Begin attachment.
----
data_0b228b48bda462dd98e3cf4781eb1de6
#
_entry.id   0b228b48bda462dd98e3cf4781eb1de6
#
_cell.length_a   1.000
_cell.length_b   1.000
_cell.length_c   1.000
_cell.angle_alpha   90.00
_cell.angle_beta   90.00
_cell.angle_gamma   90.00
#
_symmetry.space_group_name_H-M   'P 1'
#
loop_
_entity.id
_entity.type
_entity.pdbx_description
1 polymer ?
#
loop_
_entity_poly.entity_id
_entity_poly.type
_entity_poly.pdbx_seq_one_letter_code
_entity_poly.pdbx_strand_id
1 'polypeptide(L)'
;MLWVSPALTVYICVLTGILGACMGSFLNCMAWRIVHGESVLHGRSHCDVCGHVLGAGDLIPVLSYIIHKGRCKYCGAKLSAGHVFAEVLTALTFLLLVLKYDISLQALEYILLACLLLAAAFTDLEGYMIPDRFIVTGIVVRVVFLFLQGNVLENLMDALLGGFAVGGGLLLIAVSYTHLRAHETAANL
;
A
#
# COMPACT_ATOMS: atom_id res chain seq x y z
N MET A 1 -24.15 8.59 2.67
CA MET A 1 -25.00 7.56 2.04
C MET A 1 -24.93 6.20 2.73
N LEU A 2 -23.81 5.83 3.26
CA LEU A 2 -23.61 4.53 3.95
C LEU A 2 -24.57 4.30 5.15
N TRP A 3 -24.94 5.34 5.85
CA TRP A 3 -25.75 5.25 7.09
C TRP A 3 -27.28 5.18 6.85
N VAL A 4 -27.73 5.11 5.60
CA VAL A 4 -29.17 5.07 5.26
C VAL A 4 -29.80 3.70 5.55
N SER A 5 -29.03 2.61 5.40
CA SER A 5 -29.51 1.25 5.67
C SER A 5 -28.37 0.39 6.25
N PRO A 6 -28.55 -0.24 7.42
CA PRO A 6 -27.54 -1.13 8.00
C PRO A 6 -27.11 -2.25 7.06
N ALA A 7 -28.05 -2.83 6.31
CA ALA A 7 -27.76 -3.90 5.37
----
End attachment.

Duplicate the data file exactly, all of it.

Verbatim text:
data_0b228b48bda462dd98e3cf4781eb1de6
#
_entry.id   0b228b48bda462dd98e3cf4781eb1de6
#
_cell.length_a   1.000
_cell.length_b   1.000
_cell.length_c   1.000
_cell.angle_alpha   90.00
_cell.angle_beta   90.00
_cell.angle_gamma   90.00
#
_symmetry.space_group_name_H-M   'P 1'
#
loop_
_entity.id
_entity.type
_entity.pdbx_description
1 polymer ?
#
loop_
_entity_poly.entity_id
_entity_poly.type
_entity_poly.pdbx_seq_one_letter_code
_entity_poly.pdbx_strand_id
1 'polypeptide(L)'
;MLWVSPALTVYICVLTGILGACMGSFLNCMAWRIVHGESVLHGRSHCDVCGHVLGAGDLIPVLSYIIHKGRCKYCGAKLSAGHVFAEVLTALTFLLLVLKYDISLQALEYILLACLLLAAAFTDLEGYMIPDRFIVTGIVVRVVFLFLQGNVLENLMDALLGGFAVGGGLLLIAVSYTHLRAHETAANL
;
A
#
# COMPACT_ATOMS: atom_id res chain seq x y z
N MET A 1 -24.15 8.59 2.67
CA MET A 1 -25.00 7.56 2.04
C MET A 1 -24.93 6.20 2.73
N LEU A 2 -23.81 5.83 3.26
CA LEU A 2 -23.61 4.53 3.95
C LEU A 2 -24.57 4.30 5.15
N TRP A 3 -24.94 5.34 5.85
CA TRP A 3 -25.75 5.25 7.09
C TRP A 3 -27.28 5.18 6.85
N VAL A 4 -27.73 5.11 5.60
CA VAL A 4 -29.17 5.07 5.26
C VAL A 4 -29.80 3.70 5.55
N SER A 5 -29.03 2.61 5.40
CA SER A 5 -29.51 1.25 5.67
C SER A 5 -28.37 0.39 6.25
N PRO A 6 -28.55 -0.24 7.42
CA PRO A 6 -27.54 -1.13 8.00
C PRO A 6 -27.11 -2.25 7.06
N ALA A 7 -28.05 -2.83 6.31
CA ALA A 7 -27.76 -3.90 5.37